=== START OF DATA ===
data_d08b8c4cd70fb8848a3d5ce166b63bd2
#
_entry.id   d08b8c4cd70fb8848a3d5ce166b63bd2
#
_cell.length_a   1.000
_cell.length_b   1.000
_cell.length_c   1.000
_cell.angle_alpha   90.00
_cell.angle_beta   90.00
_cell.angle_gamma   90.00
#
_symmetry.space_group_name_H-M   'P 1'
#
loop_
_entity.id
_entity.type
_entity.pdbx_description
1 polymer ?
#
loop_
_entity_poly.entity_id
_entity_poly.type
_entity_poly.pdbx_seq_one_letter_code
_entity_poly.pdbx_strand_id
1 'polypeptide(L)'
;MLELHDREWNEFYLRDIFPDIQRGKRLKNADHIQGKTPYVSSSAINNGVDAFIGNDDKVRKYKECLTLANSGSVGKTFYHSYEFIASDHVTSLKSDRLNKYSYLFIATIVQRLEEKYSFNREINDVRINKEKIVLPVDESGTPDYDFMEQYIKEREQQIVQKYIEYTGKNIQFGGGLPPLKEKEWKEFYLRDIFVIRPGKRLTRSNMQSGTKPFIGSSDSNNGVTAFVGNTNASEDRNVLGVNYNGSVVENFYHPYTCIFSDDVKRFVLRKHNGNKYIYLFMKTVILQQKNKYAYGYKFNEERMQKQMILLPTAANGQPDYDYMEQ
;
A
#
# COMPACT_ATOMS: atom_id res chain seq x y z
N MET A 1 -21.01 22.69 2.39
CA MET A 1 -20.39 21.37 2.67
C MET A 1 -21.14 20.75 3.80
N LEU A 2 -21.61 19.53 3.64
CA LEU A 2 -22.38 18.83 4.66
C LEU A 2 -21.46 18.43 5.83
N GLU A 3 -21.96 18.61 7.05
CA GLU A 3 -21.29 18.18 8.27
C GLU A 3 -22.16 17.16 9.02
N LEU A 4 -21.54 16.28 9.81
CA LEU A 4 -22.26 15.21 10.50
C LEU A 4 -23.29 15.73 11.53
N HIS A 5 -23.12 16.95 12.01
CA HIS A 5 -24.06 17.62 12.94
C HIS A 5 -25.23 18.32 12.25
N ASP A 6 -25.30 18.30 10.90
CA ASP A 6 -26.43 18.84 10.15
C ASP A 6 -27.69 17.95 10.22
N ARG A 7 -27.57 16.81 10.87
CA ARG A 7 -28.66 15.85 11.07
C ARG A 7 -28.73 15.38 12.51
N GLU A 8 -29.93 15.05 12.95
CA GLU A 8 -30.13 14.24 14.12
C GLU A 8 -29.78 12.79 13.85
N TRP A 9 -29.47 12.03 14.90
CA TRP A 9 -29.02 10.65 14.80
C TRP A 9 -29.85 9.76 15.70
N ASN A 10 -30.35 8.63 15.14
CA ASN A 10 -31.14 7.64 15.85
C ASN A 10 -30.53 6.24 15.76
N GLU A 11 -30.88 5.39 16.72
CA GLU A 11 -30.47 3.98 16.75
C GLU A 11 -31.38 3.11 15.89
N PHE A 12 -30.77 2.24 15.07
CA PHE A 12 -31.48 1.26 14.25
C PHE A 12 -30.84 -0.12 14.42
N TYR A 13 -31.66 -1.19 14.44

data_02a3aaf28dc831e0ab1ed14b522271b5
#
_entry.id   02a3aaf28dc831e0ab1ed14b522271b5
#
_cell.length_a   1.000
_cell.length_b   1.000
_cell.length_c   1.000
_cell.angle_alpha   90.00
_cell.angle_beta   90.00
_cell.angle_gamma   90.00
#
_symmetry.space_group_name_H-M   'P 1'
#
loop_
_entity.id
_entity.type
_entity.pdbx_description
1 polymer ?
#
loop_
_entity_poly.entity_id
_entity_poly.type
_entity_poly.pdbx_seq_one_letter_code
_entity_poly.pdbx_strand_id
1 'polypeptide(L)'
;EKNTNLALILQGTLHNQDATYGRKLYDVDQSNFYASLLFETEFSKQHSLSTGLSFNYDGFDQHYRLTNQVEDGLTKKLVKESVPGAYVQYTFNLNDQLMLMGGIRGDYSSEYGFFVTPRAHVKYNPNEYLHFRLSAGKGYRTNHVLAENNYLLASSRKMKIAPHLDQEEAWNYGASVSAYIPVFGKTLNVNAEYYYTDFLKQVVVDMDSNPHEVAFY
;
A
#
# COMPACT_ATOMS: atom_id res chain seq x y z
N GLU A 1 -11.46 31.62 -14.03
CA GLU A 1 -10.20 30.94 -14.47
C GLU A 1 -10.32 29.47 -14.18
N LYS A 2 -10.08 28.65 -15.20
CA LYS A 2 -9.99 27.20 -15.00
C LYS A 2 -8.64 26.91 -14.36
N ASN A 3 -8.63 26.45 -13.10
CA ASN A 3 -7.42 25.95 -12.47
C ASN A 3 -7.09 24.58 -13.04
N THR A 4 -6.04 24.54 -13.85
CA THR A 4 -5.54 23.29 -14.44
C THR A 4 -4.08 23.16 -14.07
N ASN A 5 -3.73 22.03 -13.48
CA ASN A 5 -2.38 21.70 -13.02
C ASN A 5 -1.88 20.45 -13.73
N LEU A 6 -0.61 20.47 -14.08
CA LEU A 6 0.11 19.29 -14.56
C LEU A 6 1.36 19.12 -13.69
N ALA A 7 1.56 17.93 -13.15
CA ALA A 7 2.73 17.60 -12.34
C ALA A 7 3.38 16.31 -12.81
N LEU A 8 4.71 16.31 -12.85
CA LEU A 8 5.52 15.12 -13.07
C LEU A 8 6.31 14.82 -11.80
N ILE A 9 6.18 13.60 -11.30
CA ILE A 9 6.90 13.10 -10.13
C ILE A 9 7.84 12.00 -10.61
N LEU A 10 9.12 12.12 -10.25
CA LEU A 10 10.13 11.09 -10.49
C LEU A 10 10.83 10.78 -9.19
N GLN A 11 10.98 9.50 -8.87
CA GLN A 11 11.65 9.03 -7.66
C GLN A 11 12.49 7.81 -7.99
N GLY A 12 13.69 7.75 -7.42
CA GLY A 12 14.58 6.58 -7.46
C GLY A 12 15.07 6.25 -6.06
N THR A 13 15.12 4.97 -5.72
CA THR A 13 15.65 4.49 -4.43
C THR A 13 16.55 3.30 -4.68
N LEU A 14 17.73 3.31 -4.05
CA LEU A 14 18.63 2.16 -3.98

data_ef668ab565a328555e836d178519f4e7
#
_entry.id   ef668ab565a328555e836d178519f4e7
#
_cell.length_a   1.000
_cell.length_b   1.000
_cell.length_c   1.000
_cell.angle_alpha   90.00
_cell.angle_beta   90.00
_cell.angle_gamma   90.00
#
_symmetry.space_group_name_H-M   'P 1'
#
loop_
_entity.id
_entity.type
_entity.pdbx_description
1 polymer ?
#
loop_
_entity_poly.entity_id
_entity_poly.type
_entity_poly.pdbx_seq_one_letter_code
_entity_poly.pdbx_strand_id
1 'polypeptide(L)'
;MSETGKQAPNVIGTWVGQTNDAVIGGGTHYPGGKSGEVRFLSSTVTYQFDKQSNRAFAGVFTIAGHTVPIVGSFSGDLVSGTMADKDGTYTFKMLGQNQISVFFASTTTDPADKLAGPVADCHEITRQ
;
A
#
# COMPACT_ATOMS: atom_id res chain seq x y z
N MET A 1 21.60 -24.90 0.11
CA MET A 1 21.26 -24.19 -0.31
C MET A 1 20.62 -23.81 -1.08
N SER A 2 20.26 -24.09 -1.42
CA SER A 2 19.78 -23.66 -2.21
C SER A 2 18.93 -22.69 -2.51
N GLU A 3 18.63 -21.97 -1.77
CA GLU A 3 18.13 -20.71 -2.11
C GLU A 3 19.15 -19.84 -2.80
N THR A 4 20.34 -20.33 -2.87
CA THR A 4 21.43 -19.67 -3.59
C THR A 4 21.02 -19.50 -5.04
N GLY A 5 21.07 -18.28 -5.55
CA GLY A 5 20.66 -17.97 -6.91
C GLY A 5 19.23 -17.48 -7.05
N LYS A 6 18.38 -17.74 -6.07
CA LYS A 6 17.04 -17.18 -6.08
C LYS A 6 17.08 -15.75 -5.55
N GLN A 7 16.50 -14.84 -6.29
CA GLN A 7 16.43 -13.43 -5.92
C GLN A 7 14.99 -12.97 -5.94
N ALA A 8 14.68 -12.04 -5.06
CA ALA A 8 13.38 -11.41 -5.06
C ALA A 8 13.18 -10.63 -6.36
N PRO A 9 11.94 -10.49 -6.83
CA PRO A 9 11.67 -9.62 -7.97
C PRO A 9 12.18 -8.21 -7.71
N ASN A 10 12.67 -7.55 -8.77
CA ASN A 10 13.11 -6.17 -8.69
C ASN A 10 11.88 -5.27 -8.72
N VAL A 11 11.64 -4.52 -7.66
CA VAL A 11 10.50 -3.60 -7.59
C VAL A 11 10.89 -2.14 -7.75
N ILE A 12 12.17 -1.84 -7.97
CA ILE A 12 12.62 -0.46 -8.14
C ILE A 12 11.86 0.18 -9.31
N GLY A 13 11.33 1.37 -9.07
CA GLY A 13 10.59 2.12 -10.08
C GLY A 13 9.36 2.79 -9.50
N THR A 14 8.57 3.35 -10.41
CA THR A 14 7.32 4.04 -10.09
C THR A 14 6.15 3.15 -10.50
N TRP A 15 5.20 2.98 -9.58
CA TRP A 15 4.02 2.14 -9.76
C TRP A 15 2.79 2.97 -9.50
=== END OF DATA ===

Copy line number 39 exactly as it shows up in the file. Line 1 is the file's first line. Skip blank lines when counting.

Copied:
C GLU A 3 -22.16 17.16 9.02